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  • Buried in Tyne Cot Cemetery. (www.cwgc.org)
Person Details
Warrington Lancashire
Albert was the son of John Thomas and Louisa Oakden (née Kirk). His father John Thomas Oakden was born in Derby in about 1864 and his mother Louisa Kirk in Gainsborough, Lincolnshire, on 31 October 1865. They were married in 1889 (reg. Nottingham) and had five children, the four older ones were born in Warrington, Lancashire, and the youngest in Preston, Lancashire: Alice b. 1892, Clara Lydia b. 1893, Louisa b. 1895, Albert b. 1896 and Harry Lewis b. 1899. In 1891 John (26) a coach builder, and Louisa (25) were living on Aikin Street, Warrington. However, by 1901 they were at Scott Street, Liscard, Birkenhead, with their five children Alice (8), Clara (7), Louisa (6), Albert (4) and Harry (1). John Thomas probably died in 1905 (reg. Rochdale Lancs) and by 1911 his widow Louisa was living at 5 Lambert Street, Hyson Green, Nottingham, with her five children: Alice a finished net mender (lace factory), Clara a blouse machinist (blouse factory), Louisa a cigarette packer and Albert a cigarette maker (tobacco factory) and Harry who was still at school. Louisa was living at 136a Birkin Street, Hyson Green, when her younger son, Harry, attested in December 1917. In 1939 when the England & Wales Register was compiled she was living with her unmarried daughter, Louisa, a tobacco stripper, at the same address. Louisa snr. has not yet been traced after 1939.
1911 - he was a cigarette maker
26 Sep 1917
21
464132 - CWGC Website
266850
residence Hyson Green. Enlisted Nottingham
Private
2/7th Bn Sherwood Foresters (Notts & Derby Regiment)
2/7th Bn Sherwood Foresters (Notts & Derby Regiment) Albert was killed on 26 September 1917. He is buried in the Tyne Cot Cemetery, Belgium (grave ref. XII. C. 19). He qualified for the British War Medal and Victory Medal. CWGC - History of Tyne Cot Cemetery (extract): ''Tyne Cot' or 'Tyne Cottage' was the name given by the Northumberland Fusiliers to a barn which stood near the level crossing on the Passchendaele-Broodseinde road. The barn, which had become the centre of five or six German blockhouses, or pill-boxes, was captured by the 3rd Australian Division on 4 October 1917, in the advance on Passchendaele. One of these pill-boxes was unusually large and was used as an advanced dressing station after its capture ... The cemetery was in German hands again from 13 April to 28 September, when it was finally recaptured, with Passchendaele, by the Belgian Army. Tyne Cot Cemetery was greatly enlarged after the Armistice when remains were brought in from the battlefields of Passchendaele and Langemarck, and from a few small burial grounds, including the following [listed].' (www.cwgc.org)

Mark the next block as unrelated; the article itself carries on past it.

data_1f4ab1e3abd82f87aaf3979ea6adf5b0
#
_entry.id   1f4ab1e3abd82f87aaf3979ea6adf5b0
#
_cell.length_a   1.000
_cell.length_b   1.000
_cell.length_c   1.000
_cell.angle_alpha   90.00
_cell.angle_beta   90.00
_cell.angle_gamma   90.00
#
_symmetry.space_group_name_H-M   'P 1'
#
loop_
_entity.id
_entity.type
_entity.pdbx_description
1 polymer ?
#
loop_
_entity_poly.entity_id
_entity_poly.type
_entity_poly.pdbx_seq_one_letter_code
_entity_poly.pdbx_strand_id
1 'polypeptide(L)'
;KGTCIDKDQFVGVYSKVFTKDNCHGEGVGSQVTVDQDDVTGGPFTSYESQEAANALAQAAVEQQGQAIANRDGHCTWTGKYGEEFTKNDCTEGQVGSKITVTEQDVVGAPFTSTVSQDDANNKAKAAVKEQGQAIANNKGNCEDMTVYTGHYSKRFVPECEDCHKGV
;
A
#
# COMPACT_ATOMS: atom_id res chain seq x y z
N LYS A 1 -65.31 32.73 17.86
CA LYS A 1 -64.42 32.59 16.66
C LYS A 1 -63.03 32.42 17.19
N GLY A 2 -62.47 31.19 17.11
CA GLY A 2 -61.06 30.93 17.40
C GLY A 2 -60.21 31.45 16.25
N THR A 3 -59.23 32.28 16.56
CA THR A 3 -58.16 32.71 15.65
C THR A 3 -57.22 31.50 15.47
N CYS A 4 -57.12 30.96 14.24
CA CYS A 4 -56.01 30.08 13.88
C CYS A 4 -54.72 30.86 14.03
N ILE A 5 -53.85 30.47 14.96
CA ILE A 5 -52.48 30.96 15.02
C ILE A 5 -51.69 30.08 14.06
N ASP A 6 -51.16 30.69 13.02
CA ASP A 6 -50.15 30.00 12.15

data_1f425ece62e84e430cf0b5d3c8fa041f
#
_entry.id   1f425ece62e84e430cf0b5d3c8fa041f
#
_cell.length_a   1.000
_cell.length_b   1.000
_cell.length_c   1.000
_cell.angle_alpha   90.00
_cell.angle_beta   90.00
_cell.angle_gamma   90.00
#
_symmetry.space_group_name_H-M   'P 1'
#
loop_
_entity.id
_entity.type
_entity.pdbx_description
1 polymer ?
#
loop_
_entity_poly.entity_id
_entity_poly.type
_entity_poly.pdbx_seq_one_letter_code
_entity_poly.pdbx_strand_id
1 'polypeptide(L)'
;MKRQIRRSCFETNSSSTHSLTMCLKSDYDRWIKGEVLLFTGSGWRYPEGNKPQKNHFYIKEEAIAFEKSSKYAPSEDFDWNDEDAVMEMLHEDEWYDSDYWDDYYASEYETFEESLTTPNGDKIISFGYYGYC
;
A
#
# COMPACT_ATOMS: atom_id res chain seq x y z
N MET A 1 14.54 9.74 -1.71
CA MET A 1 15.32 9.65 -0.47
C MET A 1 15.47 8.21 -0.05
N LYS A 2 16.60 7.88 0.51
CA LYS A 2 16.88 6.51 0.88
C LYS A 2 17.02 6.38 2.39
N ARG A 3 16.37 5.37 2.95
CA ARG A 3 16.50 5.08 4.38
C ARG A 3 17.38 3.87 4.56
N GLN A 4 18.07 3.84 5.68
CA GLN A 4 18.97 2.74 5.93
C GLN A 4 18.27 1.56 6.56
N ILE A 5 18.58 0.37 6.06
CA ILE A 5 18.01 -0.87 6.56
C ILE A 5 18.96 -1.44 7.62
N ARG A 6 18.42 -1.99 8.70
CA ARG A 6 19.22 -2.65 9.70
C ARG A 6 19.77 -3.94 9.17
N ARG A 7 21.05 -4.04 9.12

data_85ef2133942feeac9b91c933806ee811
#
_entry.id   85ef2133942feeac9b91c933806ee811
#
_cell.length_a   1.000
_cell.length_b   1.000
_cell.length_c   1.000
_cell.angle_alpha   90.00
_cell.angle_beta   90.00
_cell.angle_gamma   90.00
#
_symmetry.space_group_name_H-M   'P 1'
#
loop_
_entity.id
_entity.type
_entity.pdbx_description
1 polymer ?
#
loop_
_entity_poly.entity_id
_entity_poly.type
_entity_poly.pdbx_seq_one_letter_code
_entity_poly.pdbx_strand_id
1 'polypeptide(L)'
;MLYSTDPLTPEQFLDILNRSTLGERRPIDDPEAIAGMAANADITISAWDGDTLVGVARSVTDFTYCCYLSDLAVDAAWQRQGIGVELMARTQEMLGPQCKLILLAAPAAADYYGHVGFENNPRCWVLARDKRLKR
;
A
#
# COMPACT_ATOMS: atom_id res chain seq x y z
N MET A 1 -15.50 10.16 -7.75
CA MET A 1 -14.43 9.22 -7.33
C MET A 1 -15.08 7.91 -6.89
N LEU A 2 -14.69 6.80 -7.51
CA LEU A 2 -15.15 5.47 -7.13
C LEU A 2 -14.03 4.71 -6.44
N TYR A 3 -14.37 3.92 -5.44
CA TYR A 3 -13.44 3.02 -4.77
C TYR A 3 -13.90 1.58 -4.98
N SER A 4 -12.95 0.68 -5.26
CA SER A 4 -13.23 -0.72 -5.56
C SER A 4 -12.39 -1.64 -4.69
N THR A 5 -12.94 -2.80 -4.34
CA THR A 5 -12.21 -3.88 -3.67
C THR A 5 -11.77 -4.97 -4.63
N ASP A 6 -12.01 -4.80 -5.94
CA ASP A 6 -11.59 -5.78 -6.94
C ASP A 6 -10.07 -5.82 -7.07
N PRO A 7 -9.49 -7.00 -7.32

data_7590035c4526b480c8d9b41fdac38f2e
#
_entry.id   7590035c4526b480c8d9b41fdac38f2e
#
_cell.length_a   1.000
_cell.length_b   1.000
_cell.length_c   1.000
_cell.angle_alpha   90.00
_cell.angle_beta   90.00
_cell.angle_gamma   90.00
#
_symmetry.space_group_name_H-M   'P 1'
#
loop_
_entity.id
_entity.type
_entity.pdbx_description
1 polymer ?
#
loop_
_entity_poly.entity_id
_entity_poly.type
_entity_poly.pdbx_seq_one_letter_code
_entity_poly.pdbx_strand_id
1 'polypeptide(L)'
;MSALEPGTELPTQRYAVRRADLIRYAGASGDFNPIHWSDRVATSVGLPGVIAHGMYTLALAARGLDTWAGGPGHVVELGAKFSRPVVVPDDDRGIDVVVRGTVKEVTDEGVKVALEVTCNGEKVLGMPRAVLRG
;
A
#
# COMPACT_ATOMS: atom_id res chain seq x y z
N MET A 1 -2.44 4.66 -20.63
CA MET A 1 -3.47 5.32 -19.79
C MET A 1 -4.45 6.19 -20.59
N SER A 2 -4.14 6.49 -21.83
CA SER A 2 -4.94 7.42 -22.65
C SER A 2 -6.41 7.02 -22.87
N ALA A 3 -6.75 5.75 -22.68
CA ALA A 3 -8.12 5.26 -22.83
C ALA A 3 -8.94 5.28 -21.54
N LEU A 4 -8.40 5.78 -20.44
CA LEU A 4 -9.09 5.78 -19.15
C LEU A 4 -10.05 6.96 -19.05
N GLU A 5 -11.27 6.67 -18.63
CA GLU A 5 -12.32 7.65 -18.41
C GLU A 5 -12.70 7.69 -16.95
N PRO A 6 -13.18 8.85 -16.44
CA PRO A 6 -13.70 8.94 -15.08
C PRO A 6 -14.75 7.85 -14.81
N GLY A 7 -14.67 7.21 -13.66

Albert's younger brother Harry Lewis attested on 19 December 1917. He was 18 years 44 days old, a hosiery trimmer and living with his widowed mother at 136a Birkin Avenue, Hyson Green. He was mobilised on 2 January 1918 and joined 'C' Coy 7th Bn Sherwood Foresters (99060). However, he transferred to the 5th (R) Bn Guards Machine Gun Regiment (2422) on 22 April 1918. Harry embarked Folkestone 28 June 1918 disembarking Boulogne the same day, joining his unit on 29 June. However, he was admitted to 20 General Hospital the same day and did not rejoin his unit until 7 July. On 30 August Harry was posted to the 4th Bn Guards Machine Gun Regiment. He served at home from 16 March 1919 and was demobilised on 23 November 1919 to 136a Birkin Avenue. He had served a total of 1 year 326 days. He qualified for the British War Medal and Victory Medal. CWGC Additional information: 'Son of Louisa Oakden, of 136A, Birkin Avenue, Nottingham, and the late John Thomas Oakden.' Registers of Soldiers' Effects: his mother Louisa was his sole legatee
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Photos

  • Buried in Tyne Cot Cemetery. (www.cwgc.org)
    Albert Oakden - Buried in Tyne Cot Cemetery. (www.cwgc.org)